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Racking a game of three-ball with the standard fifteen-ball triangle rack. Three-ball rack in std triangle 1a.jpg
Racking a game of three-ball with the standard fifteen-ball triangle rack.

Three-ball (or "3-ball", colloquially) is a folk game of pool played with any three standard pool object ball s and cue ball . The game is frequently gambled upon. The goal is to pocket ( pot ) the three object balls in as few shots as possible. [1] [2] [3] The game involves a somewhat more significant amount of luck than either nine-ball or eight-ball, because of the disproportionate value of pocketing balls on the break shot and increased difficulty of doing so. In some areas and subcultures, such as the Asian-American youth-dominated pool hall scene of San Francisco, California, three-ball is a popular local tournament game.[ citation needed ]



There are no widespread official or standardized rules for three-ball, though local tournaments promulgate rulesets that have some sway over area player populations even outside the context of the tournaments. Below are listed the most common, widely accepted rules.

The game is played on any pool table. A single round usually consists of three [3] or five [2] game s per player, with each player's individual game scores added to calculate their final score for the round, and a match may consist of several multi-game rounds, back-to-back or spread out over a period of time. [2] In a gambling context, three-ball is typically played in multiple games (each played out until someone wins the betting pool, then after new antes are placed, play begins again), sometimes for many hours, with players able to enter and leave as suits their finances and risk-aversion.


The object of the game is to sink all of the object balls in as few strokes as possible, with point s being added to the player's score for each stroke and for specific fouls. [1] [2] [3] Unlike in eight-ball and nine-ball which are alternating turn-based games, the player at turn remains at turn until all object balls are pocketed, [1] [2] [3] or the player concedes or reaches the maximum point limit (see below). All strokes count as one point each, whether they pocketed no balls, one ball, or more than one ball. [1] [2] [3] Foul s incur additional penalty points (see below).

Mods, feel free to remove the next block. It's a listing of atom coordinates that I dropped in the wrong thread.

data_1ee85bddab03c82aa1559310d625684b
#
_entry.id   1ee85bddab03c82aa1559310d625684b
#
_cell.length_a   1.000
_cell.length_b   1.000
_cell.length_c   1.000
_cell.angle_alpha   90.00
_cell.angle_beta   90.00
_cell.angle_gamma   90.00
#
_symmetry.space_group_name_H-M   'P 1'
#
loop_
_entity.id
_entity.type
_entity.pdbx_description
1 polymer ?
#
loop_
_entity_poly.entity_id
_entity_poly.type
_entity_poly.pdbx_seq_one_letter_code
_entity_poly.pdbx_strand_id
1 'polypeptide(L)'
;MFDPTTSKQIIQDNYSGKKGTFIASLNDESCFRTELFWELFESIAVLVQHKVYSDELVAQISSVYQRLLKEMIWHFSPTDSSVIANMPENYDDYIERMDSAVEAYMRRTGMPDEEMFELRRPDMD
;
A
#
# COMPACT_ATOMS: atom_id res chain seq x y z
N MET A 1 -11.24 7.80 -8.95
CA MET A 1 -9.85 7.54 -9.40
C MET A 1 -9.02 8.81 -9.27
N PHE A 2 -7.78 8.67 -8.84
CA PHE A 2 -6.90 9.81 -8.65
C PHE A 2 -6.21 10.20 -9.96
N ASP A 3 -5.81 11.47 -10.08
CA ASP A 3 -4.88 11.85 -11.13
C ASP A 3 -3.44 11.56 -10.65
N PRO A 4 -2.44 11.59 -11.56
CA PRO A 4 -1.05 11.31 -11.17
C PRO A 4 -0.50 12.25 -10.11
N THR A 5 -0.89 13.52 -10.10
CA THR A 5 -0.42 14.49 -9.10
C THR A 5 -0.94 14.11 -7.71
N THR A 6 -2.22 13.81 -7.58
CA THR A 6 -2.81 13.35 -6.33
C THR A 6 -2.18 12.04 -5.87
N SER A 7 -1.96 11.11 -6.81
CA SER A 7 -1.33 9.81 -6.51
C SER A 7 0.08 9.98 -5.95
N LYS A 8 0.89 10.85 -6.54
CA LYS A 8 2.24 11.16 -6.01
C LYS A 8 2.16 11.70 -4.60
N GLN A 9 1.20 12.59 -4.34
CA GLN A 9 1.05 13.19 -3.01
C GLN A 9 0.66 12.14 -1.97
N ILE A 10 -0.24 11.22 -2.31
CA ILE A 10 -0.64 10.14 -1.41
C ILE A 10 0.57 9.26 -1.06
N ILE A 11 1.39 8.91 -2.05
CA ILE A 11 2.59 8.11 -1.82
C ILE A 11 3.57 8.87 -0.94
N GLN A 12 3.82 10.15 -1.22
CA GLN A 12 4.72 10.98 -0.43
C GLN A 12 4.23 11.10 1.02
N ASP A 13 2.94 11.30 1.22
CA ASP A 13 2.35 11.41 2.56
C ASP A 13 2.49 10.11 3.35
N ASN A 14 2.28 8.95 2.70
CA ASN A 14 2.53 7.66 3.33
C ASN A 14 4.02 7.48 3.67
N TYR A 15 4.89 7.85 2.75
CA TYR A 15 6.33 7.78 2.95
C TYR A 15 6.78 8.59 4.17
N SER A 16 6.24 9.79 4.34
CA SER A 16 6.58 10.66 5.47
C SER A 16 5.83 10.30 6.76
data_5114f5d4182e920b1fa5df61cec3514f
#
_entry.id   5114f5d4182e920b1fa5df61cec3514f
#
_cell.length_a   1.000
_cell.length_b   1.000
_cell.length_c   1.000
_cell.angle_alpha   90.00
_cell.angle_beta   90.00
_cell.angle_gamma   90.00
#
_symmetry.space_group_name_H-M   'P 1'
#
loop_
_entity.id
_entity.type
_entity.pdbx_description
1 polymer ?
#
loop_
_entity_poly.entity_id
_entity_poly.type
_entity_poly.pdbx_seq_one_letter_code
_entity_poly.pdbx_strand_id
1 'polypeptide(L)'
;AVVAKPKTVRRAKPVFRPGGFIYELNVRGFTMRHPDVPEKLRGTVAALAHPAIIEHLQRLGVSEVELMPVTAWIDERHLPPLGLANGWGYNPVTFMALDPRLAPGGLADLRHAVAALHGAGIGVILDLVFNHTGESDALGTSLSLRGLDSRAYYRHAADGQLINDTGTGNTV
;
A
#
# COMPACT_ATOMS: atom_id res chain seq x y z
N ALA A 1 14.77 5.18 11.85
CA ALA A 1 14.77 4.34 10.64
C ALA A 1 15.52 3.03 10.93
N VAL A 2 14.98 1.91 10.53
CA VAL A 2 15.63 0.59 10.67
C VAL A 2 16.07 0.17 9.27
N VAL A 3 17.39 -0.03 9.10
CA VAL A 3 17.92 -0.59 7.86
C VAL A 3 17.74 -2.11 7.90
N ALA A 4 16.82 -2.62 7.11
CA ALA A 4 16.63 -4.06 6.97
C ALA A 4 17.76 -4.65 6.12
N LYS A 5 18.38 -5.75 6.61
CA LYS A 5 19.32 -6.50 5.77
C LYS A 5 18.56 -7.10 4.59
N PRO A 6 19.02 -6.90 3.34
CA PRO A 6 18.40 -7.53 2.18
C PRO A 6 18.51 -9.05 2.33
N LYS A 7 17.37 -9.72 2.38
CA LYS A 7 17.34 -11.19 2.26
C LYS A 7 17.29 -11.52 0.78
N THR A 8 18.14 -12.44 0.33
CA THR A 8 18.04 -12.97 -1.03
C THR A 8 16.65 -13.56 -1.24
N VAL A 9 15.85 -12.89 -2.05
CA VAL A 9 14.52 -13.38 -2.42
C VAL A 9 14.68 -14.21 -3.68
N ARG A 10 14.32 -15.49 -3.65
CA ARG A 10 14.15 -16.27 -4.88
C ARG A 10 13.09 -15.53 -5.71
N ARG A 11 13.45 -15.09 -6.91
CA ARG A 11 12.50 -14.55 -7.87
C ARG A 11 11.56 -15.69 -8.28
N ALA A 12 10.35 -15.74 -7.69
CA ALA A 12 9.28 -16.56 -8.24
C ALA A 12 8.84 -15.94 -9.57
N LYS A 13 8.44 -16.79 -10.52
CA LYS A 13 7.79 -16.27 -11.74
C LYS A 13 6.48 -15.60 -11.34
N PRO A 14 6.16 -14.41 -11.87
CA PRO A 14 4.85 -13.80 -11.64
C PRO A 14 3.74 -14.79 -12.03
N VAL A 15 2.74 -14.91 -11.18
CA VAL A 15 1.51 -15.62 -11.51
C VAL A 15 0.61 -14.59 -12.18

There is a predetermined cut-off score of a certain number of points, after which the player must turn the table over to the next player (or conclude the game/round if the player was the last in the lineup). [2]


Once a player's inning is over, the next player starts over with a fresh rack. [1] [2] [3] After all players have finished, the player with the lowest score is declared to be the winner. [1] [2] [3] In a tournament context, the winner of the event may be the player with the lowest total score over many rounds of play (strict scoring), or the highest number of won rounds (loose scoring). In case of a tie, a playoff round is played between the tied players (and repeated if another tie results). [1] [3]

The rack

A three-ball straight rack, using the side of the nine-ball diamond rack to align the balls with the head and foot spots. Three-ball straight rack in diamond 1a.jpg
A three-ball straight rack, using the side of the nine-ball diamond rack to align the balls with the head and foot spots.